The story of how I came to attend the University of Michigan is one I have told many times to many different audiences. In short, I never thought about coming to Michigan until I was diagnosed with leukemia two weeks before my high school graduation and was forced to take a gap year between high school and college to receive treatment. I had committed to play football at Lehigh University prior to my diagnosis but was forced to give up football after undergoing extensive radiation. Thankfully, I am now cancer-free and am a proud Michigan Wolverine!
Since being diagnosed, I have spoken at several fundraising events on behalf of foundations that benefit the centers where I was treated and have written essays detailing my journey for scholarship applications. So when I encountered a topic in my English 125 class that required me to write a personal narrative, it was a no-brainer what I would write about. In the narrative, I detailed my battle with cancer from diagnosis to remission and received an A for the paper. In the same way that I had done before, I relied on the inherent drama of the narrative and simply replayed the story chronologically. I knew very well that by choosing to write about such a topic would pull on the heart strings of my instructor and most likely result in an A.
This semester I would like to repurpose the chronological personal narrative that I wrote in my English 125 into a new form that will allow for greater self-reflection and allow me to think about my experiences in a way that I haven’t before. When I was first diagnosed, my uncle bought me a journal and suggested that I record my thoughts each day throughout my treatment and eventually publish a book. At the time I was reluctant to do so because I largely rejected the idea that I was sick at all and tried to go about my normal life as much as possible. However, I have since tinkered with the idea of telling my story in the form of a comedic take on cancer. During my treatment, my friends and I often joked that I “pulled the cancer card” to get special treatment such as cutting the line at Chipotle, asking my mom to deliver me a glass of ice water (this was no easy task because my family uses an old-fashioned ice tray), and using my story to convince an employee at the Apple store to sell me the iPhone6 someone else had pre-ordered. I think writing a piece consisting of the humorous elements of my cancer treatment as opposed to the scary elements would be an interesting way of repurposing this narrative.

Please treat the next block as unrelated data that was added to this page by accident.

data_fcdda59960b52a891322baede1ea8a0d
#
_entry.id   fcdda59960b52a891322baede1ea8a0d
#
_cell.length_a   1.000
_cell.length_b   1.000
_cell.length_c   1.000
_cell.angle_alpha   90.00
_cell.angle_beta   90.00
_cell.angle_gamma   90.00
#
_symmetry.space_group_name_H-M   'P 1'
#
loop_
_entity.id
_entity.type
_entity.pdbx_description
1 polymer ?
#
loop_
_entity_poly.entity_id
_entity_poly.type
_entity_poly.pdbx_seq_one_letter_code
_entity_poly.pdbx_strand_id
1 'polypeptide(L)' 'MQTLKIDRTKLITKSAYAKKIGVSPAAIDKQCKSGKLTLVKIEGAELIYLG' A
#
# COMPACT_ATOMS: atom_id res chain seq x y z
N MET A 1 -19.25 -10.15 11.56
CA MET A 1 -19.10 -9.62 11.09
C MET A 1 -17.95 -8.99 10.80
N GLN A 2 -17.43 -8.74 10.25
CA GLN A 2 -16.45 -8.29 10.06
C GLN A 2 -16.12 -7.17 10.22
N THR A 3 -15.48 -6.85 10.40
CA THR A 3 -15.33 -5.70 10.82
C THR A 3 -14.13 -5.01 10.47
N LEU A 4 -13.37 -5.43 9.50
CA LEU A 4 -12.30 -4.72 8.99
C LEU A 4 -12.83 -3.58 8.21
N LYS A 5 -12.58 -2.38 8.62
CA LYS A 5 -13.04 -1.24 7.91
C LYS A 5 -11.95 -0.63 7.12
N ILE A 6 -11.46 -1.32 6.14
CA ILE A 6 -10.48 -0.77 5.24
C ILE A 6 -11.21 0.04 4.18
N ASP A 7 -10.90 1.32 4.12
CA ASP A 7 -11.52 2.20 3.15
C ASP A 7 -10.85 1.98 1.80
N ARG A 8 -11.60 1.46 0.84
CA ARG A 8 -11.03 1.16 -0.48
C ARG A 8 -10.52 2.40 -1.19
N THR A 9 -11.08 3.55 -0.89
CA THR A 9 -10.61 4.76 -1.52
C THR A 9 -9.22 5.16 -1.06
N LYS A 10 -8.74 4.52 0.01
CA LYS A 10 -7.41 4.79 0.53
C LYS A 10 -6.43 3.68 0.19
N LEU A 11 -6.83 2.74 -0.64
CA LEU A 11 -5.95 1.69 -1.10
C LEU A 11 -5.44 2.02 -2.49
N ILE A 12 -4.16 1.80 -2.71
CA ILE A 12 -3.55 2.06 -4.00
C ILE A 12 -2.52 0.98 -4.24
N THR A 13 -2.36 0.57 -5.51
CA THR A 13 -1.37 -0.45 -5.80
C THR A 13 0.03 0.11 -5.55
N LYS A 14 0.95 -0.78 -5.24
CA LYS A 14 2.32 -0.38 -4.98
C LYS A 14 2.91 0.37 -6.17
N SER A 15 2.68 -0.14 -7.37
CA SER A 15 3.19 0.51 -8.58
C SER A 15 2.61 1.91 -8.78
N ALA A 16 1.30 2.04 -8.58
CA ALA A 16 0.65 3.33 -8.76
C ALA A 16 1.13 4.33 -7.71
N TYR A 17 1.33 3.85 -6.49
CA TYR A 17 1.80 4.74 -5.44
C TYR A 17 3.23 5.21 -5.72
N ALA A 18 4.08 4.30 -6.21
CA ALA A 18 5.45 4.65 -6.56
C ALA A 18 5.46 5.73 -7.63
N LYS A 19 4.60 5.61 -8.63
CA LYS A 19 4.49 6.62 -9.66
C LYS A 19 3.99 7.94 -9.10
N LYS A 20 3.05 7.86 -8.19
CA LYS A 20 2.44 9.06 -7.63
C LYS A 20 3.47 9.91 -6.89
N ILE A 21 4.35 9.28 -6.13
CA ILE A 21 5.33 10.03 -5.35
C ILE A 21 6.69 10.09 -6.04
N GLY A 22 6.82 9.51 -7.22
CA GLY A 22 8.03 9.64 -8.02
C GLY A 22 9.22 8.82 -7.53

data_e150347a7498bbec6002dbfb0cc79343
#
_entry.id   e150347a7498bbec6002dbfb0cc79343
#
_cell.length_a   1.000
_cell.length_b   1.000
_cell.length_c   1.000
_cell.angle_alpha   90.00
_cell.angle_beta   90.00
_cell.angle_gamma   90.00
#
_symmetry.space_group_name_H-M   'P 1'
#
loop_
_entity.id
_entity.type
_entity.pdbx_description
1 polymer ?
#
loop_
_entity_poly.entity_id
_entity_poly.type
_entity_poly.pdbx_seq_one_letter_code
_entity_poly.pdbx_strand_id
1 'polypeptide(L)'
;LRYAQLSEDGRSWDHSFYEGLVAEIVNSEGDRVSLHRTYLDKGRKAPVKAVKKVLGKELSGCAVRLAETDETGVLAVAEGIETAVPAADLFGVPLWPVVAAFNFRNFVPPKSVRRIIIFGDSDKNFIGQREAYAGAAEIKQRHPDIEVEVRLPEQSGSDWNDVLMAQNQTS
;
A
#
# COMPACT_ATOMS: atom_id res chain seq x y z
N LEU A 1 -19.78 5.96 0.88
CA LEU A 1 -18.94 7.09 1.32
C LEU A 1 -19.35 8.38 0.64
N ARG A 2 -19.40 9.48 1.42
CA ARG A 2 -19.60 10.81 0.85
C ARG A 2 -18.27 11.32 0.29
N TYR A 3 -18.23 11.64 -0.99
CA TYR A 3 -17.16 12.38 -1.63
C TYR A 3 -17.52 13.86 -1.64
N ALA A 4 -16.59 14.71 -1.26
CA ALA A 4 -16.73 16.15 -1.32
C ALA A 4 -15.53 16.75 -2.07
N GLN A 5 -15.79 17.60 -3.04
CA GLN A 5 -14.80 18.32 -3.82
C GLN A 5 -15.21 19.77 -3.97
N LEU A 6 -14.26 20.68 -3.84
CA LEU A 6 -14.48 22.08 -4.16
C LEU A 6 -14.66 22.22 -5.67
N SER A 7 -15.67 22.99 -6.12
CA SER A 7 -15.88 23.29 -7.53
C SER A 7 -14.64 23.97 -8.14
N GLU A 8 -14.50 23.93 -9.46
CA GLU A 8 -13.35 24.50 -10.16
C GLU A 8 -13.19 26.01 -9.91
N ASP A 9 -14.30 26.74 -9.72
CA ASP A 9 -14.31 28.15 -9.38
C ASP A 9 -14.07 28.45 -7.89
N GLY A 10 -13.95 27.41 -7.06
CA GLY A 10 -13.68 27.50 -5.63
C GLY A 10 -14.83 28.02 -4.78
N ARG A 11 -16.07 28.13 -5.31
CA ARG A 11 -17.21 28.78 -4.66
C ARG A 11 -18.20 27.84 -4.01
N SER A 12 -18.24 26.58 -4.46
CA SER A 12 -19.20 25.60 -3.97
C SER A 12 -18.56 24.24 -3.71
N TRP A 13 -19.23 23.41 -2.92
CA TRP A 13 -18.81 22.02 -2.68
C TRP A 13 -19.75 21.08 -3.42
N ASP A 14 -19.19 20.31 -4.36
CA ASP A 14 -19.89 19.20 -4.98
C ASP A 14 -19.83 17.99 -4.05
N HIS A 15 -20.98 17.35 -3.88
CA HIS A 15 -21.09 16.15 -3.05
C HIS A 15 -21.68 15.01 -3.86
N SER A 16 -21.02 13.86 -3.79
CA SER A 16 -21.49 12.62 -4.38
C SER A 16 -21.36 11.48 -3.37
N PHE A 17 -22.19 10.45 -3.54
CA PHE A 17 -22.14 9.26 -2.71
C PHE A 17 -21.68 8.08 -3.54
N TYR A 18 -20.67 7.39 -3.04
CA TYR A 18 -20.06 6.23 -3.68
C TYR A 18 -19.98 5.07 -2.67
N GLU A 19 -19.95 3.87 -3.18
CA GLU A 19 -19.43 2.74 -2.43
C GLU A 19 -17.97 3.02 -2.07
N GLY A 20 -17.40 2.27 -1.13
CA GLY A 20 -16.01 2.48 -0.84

The pieces I have read by celebrities that have battled cancer such as Robin Roberts and Stuart Scott have all been extremely powerful and inspiring, however, I have never read a cancer story that takes a lighthearted approach. I know I would have welcomed reading a piece that I could have related to and laughed about during my chemotherapy treatments. This may not be the best way to repurpose my personal narrative from English 125 and I am conscious of the fact that cancer is a very sensitive topic to many people. With that being said, I think teenagers and young adults undergoing treatment for cancer and serious disease would be able to relate to my experiences and get a good laugh. I am certainly not committed to this form and am looking forward to suggestions.